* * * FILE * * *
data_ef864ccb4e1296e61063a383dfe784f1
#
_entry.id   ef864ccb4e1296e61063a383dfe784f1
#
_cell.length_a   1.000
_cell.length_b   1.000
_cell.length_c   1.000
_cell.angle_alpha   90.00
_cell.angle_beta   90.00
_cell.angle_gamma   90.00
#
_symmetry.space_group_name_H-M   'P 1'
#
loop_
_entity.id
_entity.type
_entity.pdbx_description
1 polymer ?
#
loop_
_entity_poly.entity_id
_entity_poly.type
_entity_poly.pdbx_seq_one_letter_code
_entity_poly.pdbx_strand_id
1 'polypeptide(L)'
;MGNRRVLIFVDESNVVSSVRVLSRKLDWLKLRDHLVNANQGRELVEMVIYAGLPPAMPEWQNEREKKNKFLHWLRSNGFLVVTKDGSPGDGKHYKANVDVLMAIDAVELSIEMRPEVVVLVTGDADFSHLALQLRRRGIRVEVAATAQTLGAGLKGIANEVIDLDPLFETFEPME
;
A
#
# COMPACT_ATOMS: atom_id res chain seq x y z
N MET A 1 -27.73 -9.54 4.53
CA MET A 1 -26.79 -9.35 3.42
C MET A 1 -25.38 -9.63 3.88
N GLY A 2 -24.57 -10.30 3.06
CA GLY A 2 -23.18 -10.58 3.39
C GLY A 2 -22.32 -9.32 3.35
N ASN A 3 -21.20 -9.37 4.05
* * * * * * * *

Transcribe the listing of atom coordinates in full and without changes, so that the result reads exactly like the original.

data_ef864ccb4e1296e61063a383dfe784f1
#
_entry.id   ef864ccb4e1296e61063a383dfe784f1
#
_cell.length_a   1.000
_cell.length_b   1.000
_cell.length_c   1.000
_cell.angle_alpha   90.00
_cell.angle_beta   90.00
_cell.angle_gamma   90.00
#
_symmetry.space_group_name_H-M   'P 1'
#
loop_
_entity.id
_entity.type
_entity.pdbx_description
1 polymer ?
#
loop_
_entity_poly.entity_id
_entity_poly.type
_entity_poly.pdbx_seq_one_letter_code
_entity_poly.pdbx_strand_id
1 'polypeptide(L)'
;MGNRRVLIFVDESNVVSSVRVLSRKLDWLKLRDHLVNANQGRELVEMVIYAGLPPAMPEWQNEREKKNKFLHWLRSNGFLVVTKDGSPGDGKHYKANVDVLMAIDAVELSIEMRPEVVVLVTGDADFSHLALQLRRRGIRVEVAATAQTLGAGLKGIANEVIDLDPLFETFEPME
;
A
#
# COMPACT_ATOMS: atom_id res chain seq x y z
N MET A 1 -27.73 -9.54 4.53
CA MET A 1 -26.79 -9.35 3.42
C MET A 1 -25.38 -9.63 3.88
N GLY A 2 -24.57 -10.30 3.06
CA GLY A 2 -23.18 -10.58 3.39
C GLY A 2 -22.32 -9.32 3.35
N ASN A 3 -21.20 -9.37 4.05